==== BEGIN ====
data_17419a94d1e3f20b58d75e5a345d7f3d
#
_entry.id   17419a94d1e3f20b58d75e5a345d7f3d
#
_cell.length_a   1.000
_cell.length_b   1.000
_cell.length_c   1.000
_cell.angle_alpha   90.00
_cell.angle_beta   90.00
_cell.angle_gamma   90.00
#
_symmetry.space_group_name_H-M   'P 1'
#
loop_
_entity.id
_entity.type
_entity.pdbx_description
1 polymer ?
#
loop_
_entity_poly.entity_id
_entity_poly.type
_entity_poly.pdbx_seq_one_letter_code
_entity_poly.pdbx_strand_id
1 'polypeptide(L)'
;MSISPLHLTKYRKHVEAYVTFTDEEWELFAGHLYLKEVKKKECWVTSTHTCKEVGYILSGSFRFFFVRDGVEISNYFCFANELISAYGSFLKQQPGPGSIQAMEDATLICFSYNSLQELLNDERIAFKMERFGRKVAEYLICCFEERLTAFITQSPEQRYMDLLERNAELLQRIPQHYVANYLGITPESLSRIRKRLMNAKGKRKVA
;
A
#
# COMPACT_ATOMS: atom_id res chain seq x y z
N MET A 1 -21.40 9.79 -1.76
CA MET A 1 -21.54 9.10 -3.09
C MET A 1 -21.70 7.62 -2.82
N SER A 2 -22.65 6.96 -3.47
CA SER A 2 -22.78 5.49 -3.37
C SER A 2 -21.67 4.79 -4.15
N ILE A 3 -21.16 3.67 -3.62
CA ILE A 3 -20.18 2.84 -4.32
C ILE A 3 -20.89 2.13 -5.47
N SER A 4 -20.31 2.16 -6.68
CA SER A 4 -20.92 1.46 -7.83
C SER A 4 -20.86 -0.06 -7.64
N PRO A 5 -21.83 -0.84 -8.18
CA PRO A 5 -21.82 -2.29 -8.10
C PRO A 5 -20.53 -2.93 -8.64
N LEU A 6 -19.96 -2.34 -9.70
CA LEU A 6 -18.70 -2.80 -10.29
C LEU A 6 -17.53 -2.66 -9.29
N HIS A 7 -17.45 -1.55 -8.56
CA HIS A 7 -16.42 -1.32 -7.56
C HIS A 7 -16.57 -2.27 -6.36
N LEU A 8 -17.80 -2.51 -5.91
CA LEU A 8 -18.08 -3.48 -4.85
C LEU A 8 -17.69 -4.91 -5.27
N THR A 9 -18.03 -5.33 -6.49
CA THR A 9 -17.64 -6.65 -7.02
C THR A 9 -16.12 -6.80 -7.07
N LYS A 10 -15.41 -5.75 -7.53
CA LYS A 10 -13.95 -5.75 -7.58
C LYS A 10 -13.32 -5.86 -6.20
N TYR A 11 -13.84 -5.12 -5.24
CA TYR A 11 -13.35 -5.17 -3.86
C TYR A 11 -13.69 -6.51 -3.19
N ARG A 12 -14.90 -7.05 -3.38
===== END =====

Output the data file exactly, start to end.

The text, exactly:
data_17419a94d1e3f20b58d75e5a345d7f3d
#
_entry.id   17419a94d1e3f20b58d75e5a345d7f3d
#
_cell.length_a   1.000
_cell.length_b   1.000
_cell.length_c   1.000
_cell.angle_alpha   90.00
_cell.angle_beta   90.00
_cell.angle_gamma   90.00
#
_symmetry.space_group_name_H-M   'P 1'
#
loop_
_entity.id
_entity.type
_entity.pdbx_description
1 polymer ?
#
loop_
_entity_poly.entity_id
_entity_poly.type
_entity_poly.pdbx_seq_one_letter_code
_entity_poly.pdbx_strand_id
1 'polypeptide(L)'
;MSISPLHLTKYRKHVEAYVTFTDEEWELFAGHLYLKEVKKKECWVTSTHTCKEVGYILSGSFRFFFVRDGVEISNYFCFANELISAYGSFLKQQPGPGSIQAMEDATLICFSYNSLQELLNDERIAFKMERFGRKVAEYLICCFEERLTAFITQSPEQRYMDLLERNAELLQRIPQHYVANYLGITPESLSRIRKRLMNAKGKRKVA
;
A
#
# COMPACT_ATOMS: atom_id res chain seq x y z
N MET A 1 -21.40 9.79 -1.76
CA MET A 1 -21.54 9.10 -3.09
C MET A 1 -21.70 7.62 -2.82
N SER A 2 -22.65 6.96 -3.47
CA SER A 2 -22.78 5.49 -3.37
C SER A 2 -21.67 4.79 -4.15
N ILE A 3 -21.16 3.67 -3.62
CA ILE A 3 -20.18 2.84 -4.32
C ILE A 3 -20.89 2.13 -5.47
N SER A 4 -20.31 2.16 -6.68
CA SER A 4 -20.92 1.46 -7.83
C SER A 4 -20.86 -0.06 -7.64
N PRO A 5 -21.83 -0.84 -8.18
CA PRO A 5 -21.82 -2.29 -8.10
C PRO A 5 -20.53 -2.93 -8.64
N LEU A 6 -19.96 -2.34 -9.70
CA LEU A 6 -18.70 -2.80 -10.29
C LEU A 6 -17.53 -2.66 -9.29
N HIS A 7 -17.45 -1.55 -8.56
CA HIS A 7 -16.42 -1.32 -7.56
C HIS A 7 -16.57 -2.27 -6.36
N LEU A 8 -17.80 -2.51 -5.91
CA LEU A 8 -18.08 -3.48 -4.85
C LEU A 8 -17.69 -4.91 -5.27
N THR A 9 -18.03 -5.33 -6.49
CA THR A 9 -17.64 -6.65 -7.02
C THR A 9 -16.12 -6.80 -7.07
N LYS A 10 -15.41 -5.75 -7.53
CA LYS A 10 -13.95 -5.75 -7.58
C LYS A 10 -13.32 -5.86 -6.20
N TYR A 11 -13.84 -5.12 -5.24
CA TYR A 11 -13.35 -5.17 -3.86
C TYR A 11 -13.69 -6.51 -3.19
N ARG A 12 -14.90 -7.05 -3.38